Last fall, when the soccer team went to Tully’s to celebrate their sectional qualifiers win, they ran into Eric Spevak, a member of Ridall’s first MPH team. Spevak eagerly offered his wisdom to the players and congratulated them on bringing the program back to its standard of making sectionals.
But long-time assistant coach Tony Venezia and others said that for Ridall, it’s about more than just winning.
“He puts the well-being of his students and athletes above all else,” Venezia said, “including winning.”
Coaching was a career Ridall had a lifetime to prepare for.
At the young age of 13, he knew exactly what he wanted to do in life. Born in Lysander, a small town with just over 6,000 people, Ridall grew up during the 60’s and 70’s, which was a time of freedom, creativity, and limited distractions. Ridall often played variations of kickball with the neighborhood kids, ran between houses playing hide-and-seek tag, and organized tournaments at the young age of 7.
Growing up, his uncle influenced him. He was the first of his family to attend college and then became a physical education teacher in Watertown. When Ridall was in seventh grade, he shadowed his uncle at work. Ridall knew from that visit that he wanted to be a physical education teacher and that he wanted to go to college at Cortland, just like his uncle.
During his freshman year at Baldwinsville High School, he began playing soccer and baseball and running indoor and outdoor track, discovering his love for organized sports. Ridall carried on this passion at the collegiate level for two years at Auburn Community College and then for three years at the State University of New York at Cortland, where he competed in varsity soccer and track.
After graduating from Cortland, Ridall followed his intended path and taught physical education at Oswego High School for one year before taking the job at MPH. Ridall was hired as a soccer and track coach as well as a physical education teacher. Two years later, he became athletic director.
Ridall has chosen to stay at his position for so long because his students are his inspiration.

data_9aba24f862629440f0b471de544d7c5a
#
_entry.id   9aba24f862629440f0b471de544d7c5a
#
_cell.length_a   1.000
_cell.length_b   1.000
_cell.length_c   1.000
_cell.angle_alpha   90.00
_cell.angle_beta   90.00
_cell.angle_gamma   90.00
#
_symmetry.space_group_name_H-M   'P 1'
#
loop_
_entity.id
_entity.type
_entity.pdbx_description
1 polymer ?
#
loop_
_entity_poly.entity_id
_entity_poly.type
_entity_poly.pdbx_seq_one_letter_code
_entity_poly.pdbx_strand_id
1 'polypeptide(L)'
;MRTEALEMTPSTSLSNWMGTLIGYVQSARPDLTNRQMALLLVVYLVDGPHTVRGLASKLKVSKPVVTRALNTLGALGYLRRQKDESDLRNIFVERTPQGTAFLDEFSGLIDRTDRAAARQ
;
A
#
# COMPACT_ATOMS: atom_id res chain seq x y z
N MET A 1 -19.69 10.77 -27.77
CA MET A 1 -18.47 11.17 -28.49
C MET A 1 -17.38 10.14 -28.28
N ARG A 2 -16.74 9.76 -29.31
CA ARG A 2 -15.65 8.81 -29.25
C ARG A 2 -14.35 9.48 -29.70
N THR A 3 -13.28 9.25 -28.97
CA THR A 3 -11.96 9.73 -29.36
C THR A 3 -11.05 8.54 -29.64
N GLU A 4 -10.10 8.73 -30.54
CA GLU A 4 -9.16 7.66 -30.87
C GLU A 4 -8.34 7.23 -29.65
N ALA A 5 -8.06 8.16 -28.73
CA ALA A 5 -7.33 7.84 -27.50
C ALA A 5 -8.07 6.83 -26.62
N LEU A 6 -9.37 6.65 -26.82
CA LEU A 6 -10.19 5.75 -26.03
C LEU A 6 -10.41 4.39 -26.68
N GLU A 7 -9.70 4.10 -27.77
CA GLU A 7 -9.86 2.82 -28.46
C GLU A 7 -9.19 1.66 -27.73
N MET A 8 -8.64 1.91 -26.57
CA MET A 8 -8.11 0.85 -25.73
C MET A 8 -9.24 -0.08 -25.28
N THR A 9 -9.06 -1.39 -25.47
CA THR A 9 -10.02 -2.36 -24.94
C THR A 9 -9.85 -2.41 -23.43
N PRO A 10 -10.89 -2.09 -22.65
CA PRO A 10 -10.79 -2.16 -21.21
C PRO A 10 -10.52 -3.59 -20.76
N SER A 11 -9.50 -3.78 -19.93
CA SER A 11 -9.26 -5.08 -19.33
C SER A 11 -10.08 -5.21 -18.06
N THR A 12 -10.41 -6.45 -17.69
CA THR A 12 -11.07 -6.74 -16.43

“Probably the main thing is being able to work with young adults,” he said. “See the growth they make and hopefully instill in them some positive work attitudes, work ethic, dedication and things like that. And not only to improve, but [to] enjoy themselves.”
Other job offers came in over the years at both the high-school and college level, but Ridall chose to stay put while his two children attended MPH.
“Well, for me, it was the ideal situation for my children,” he said. “It was the right place for them to be.”
Cady Ridall, a 2016 graduate, said her father has put his all into MPH.
“He works so hard day in and day out to create this warm and welcoming persona that so many people have come to love,” she said in an email. “The only con I can think of as having my dad be regarded as this ‘celebrity’ is sometimes I felt he was more popular than me. (Which he totally loves.)”
The door to Ridall’s office is rarely closed, but when it is, it shows notes from students that say, “Mr. Ridall, you made my day,” and “Mr. Ridall, you’re awesome.” Below these is a sign reading “Safe Space: All students deserve a safe and welcoming school environment.”
Ridall’s office truly is a safe space where anyone is welcome to take a break from the drama of high school and have a conversation with someone who will listen, someone who takes interest, and someone who cares about the kids here at MPH.